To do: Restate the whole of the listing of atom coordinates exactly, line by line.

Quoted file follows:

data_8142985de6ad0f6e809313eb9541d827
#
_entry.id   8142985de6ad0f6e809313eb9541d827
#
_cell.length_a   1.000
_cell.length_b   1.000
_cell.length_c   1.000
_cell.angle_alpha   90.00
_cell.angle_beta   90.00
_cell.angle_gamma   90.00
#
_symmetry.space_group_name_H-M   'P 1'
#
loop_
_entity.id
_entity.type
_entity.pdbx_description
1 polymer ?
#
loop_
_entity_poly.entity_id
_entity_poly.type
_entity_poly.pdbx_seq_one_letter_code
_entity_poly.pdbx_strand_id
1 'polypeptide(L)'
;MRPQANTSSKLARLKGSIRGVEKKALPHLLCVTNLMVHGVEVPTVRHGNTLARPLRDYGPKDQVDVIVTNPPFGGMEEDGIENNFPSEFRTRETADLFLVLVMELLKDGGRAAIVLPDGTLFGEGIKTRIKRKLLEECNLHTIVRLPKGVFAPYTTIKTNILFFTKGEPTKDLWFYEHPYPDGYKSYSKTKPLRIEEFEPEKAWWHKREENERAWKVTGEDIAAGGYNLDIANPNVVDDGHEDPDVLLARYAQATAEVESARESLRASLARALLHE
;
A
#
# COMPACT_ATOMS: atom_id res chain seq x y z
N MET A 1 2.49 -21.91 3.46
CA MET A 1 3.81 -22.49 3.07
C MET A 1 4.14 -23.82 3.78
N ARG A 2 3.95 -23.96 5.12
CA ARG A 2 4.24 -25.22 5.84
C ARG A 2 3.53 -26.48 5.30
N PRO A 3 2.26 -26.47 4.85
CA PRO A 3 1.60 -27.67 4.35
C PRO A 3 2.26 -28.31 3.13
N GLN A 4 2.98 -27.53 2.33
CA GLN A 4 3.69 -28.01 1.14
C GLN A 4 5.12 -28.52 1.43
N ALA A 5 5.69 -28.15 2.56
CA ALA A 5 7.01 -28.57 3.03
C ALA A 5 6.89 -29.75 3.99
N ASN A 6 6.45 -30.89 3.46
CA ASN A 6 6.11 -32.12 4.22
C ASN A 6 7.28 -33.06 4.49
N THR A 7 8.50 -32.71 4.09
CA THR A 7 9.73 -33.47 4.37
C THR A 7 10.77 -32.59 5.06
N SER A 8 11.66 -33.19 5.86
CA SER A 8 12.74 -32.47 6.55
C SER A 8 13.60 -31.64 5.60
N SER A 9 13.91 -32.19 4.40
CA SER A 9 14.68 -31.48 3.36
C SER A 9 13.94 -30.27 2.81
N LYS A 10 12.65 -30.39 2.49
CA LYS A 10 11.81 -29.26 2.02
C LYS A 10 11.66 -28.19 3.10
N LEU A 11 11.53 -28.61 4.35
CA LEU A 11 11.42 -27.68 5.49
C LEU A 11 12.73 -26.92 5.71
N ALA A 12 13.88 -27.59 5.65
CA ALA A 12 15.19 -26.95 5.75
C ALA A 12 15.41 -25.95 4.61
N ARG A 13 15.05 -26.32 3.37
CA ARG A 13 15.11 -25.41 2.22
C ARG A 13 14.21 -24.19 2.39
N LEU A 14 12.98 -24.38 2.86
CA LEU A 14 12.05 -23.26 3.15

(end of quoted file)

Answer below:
data_8142985de6ad0f6e809313eb9541d827
#
_entry.id   8142985de6ad0f6e809313eb9541d827
#
_cell.length_a   1.000
_cell.length_b   1.000
_cell.length_c   1.000
_cell.angle_alpha   90.00
_cell.angle_beta   90.00
_cell.angle_gamma   90.00
#
_symmetry.space_group_name_H-M   'P 1'
#
loop_
_entity.id
_entity.type
_entity.pdbx_description
1 polymer ?
#
loop_
_entity_poly.entity_id
_entity_poly.type
_entity_poly.pdbx_seq_one_letter_code
_entity_poly.pdbx_strand_id
1 'polypeptide(L)'
;MRPQANTSSKLARLKGSIRGVEKKALPHLLCVTNLMVHGVEVPTVRHGNTLARPLRDYGPKDQVDVIVTNPPFGGMEEDGIENNFPSEFRTRETADLFLVLVMELLKDGGRAAIVLPDGTLFGEGIKTRIKRKLLEECNLHTIVRLPKGVFAPYTTIKTNILFFTKGEPTKDLWFYEHPYPDGYKSYSKTKPLRIEEFEPEKAWWHKREENERAWKVTGEDIAAGGYNLDIANPNVVDDGHEDPDVLLARYAQATAEVESARESLRASLARALLHE
;
A
#
# COMPACT_ATOMS: atom_id res chain seq x y z
N MET A 1 2.49 -21.91 3.46
CA MET A 1 3.81 -22.49 3.07
C MET A 1 4.14 -23.82 3.78
N ARG A 2 3.95 -23.96 5.12
CA ARG A 2 4.24 -25.22 5.84
C ARG A 2 3.53 -26.48 5.30
N PRO A 3 2.26 -26.47 4.85
CA PRO A 3 1.60 -27.67 4.35
C PRO A 3 2.26 -28.31 3.13
N GLN A 4 2.98 -27.53 2.33
CA GLN A 4 3.69 -28.01 1.14
C GLN A 4 5.12 -28.52 1.43
N ALA A 5 5.69 -28.15 2.56
CA ALA A 5 7.01 -28.57 3.03
C ALA A 5 6.89 -29.75 3.99
N ASN A 6 6.45 -30.89 3.46
CA ASN A 6 6.11 -32.12 4.22
C ASN A 6 7.28 -33.06 4.49
N THR A 7 8.50 -32.71 4.09
CA THR A 7 9.73 -33.47 4.37
C THR A 7 10.77 -32.59 5.06
N SER A 8 11.66 -33.19 5.86
CA SER A 8 12.74 -32.47 6.55
C SER A 8 13.60 -31.64 5.60
N SER A 9 13.91 -32.19 4.40
CA SER A 9 14.68 -31.48 3.36
C SER A 9 13.94 -30.27 2.81
N LYS A 10 12.65 -30.39 2.49
CA LYS A 10 11.81 -29.26 2.02
C LYS A 10 11.66 -28.19 3.10
N LEU A 11 11.53 -28.61 4.35
CA LEU A 11 11.42 -27.68 5.49
C LEU A 11 12.73 -26.92 5.71
N ALA A 12 13.88 -27.59 5.65
CA ALA A 12 15.19 -26.95 5.75
C ALA A 12 15.41 -25.95 4.61
N ARG A 13 15.05 -26.32 3.37
CA ARG A 13 15.11 -25.41 2.22
C ARG A 13 14.21 -24.19 2.39
N LEU A 14 12.98 -24.38 2.86
CA LEU A 14 12.05 -23.26 3.15